Cardinals 3, Nationals 2

Jenifer Langosch/

Over on you can read the game recap… more on David Aardsma’s signing… and more on Adam Wainwright’s final Grapefruit League start. There is also a Q&A with Cardinals broadcaster Mike Shannon, who shares his thoughts about what he has seen this spring and expects this season.

One more game remains on the Cardinals’ Grapefruit League schedule, and if precedent holds true, it will be a quick one. Getaway day down here often seems to bring out the swing-at-first-pitch approach. Everyone is ready to go.

Before leaving, though, the Cardinals did get a look at how their bullpen should set up to begin the year. After Aardsma pitched the sixth, manager Mike Matheny started a sequence of Kevin Siegrist, Carlos Martinez and Trevor Rosenthal. Martinez’s inability to finish the eighth also pushed Matheny to insert Pat Neshek into the mix.

Martinez threw 32 pitches while recording just two outs. He allowed two runs in the inning after giving up three in his four spring starts combined. This was Martinez’ first relief outing and first appearance since being told he’ll begin the season in that sort of role. The Cardinals expect to pitch Martinez once more out of the bullpen before the season starts. They hope it will go better.

“I think it’s just a matter of getting back locked in to what it means to come into a game in the eighth in a big situation and that mentality,” Matheny said. “I think today could have been a good reminder. I’m sure he’s going to go back into the archives — what it was and how he prepared — and I’m sure he’s anxious to get back out there.”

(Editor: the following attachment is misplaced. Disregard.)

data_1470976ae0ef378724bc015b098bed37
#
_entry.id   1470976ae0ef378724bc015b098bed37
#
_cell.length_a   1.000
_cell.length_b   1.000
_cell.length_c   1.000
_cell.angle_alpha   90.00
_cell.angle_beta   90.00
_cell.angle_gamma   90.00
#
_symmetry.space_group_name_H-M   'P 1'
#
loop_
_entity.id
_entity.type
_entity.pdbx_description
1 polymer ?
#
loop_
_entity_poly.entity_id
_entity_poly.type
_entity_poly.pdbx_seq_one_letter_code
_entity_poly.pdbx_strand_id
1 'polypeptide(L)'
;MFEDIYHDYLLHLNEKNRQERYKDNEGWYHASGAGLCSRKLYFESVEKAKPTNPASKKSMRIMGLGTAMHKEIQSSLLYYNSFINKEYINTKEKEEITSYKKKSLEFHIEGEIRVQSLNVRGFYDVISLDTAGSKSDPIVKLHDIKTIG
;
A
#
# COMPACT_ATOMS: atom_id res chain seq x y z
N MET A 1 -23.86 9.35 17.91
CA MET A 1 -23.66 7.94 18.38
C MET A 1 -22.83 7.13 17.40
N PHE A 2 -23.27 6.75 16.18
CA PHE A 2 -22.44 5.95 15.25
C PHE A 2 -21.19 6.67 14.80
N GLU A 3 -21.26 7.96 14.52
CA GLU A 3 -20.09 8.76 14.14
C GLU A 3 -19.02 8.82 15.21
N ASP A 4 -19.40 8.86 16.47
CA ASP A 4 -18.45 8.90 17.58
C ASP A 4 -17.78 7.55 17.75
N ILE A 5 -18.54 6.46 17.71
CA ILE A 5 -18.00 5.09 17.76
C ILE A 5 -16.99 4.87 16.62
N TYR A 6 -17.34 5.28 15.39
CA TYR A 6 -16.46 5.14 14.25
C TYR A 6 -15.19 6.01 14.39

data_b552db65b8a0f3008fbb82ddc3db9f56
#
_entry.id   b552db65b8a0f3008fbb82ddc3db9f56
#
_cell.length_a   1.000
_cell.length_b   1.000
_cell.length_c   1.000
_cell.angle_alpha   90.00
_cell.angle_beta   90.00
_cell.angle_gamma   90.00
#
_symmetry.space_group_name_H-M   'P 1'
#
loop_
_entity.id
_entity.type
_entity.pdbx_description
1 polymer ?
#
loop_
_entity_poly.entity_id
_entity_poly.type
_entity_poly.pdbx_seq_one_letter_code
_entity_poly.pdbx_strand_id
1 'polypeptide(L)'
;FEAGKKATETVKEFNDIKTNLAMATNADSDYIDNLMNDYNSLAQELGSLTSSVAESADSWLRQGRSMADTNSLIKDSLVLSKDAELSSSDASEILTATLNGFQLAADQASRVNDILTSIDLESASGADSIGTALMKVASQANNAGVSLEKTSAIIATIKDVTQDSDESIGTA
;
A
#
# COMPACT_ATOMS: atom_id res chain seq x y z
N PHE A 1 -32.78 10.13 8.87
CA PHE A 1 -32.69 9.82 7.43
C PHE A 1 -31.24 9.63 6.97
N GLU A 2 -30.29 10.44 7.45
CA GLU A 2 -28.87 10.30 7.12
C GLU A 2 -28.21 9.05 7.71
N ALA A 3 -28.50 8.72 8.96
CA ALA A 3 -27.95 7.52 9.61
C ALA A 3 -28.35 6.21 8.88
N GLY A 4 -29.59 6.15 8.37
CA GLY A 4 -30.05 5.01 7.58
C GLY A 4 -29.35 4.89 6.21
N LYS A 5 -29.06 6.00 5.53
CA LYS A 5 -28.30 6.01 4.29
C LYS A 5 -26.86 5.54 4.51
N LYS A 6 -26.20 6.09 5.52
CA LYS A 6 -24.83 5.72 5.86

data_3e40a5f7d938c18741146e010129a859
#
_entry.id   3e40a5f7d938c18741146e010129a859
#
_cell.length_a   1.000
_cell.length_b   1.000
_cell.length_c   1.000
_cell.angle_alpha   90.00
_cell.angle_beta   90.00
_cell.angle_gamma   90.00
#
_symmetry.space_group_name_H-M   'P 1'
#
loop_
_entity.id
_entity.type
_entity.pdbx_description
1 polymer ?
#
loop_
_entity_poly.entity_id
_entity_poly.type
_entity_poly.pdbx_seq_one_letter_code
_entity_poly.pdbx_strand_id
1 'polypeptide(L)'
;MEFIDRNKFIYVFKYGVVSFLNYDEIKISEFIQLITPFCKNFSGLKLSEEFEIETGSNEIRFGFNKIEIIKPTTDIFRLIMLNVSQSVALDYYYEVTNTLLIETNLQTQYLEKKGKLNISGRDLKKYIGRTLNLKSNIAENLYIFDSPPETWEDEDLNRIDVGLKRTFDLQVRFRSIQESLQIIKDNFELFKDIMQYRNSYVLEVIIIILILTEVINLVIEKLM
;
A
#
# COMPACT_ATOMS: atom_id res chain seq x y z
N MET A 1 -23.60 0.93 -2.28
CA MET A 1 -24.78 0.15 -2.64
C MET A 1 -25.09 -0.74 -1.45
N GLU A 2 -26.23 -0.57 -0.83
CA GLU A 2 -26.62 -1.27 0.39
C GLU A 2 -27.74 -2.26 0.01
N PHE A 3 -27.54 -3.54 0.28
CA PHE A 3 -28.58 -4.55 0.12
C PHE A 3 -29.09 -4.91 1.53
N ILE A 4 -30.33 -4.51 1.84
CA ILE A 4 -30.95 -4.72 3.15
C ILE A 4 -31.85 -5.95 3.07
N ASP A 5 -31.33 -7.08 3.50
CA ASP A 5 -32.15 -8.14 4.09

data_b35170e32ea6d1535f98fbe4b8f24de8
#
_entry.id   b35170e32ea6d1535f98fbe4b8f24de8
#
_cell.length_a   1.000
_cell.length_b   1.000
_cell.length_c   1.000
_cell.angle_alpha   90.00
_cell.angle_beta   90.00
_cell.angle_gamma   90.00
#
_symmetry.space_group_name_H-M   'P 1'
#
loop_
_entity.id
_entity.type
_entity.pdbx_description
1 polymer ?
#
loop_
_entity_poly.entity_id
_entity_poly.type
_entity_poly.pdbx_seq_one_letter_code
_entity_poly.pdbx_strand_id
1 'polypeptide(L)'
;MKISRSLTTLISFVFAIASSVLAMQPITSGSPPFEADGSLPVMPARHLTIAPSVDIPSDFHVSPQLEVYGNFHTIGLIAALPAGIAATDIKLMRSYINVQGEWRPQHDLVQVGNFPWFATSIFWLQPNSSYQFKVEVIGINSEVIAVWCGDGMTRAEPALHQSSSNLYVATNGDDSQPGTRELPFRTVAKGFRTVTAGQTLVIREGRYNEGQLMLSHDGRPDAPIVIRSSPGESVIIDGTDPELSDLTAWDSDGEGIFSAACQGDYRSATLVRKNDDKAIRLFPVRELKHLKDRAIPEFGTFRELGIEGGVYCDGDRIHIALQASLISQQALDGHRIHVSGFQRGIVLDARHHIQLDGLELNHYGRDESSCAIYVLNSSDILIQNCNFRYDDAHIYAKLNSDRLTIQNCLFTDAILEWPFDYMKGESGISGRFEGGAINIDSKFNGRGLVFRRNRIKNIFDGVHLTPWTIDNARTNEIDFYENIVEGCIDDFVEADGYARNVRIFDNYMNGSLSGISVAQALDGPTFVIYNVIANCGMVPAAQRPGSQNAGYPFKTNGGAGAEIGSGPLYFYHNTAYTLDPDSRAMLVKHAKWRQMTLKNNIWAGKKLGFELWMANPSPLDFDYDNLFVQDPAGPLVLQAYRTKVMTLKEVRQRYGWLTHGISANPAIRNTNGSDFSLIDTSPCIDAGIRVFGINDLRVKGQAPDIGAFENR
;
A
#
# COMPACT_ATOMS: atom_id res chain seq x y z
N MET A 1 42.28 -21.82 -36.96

Matheny and Aardsma needed no introduction on Wednesday, as the two were actually teammates during Spring Training 2005. Matheny was a veteran catcher, having just left St. Louis. Aardsma was an up-and-coming, hard-throwing, recent first-round pick.

Aardsma still remembers the first time they met.

“It was an eye-opening experience,” he recalled. “My first time meeting him, he immediately walked up one of the first days and said, ‘Hey, I was watching film on you all winter and I really have some ideas on how you can become a better pitcher and we can work together.’ I was [taken] aback. It was amazing to hear that coming from someone’s mouth as experienced as him, as good as him.”

And did he heed that advice?

“I was young,” Aardsma said. “He really wanted me to work down in the zone. It was great advice. I probably should have worked on it a little bit harder. But at the same time, I threw hard, so it was easy just to rely on the speed instead of the location and learning how to get guys out.”

Matheny did see an eventual evolution.

“He was a hard, hard thrower at that point,” Matheny said. “It was getting up to 100 [mph] or close to it. He was more of a heaver, and what we’ve seen recently is he’s pitching more but still has some good life on the ball.”

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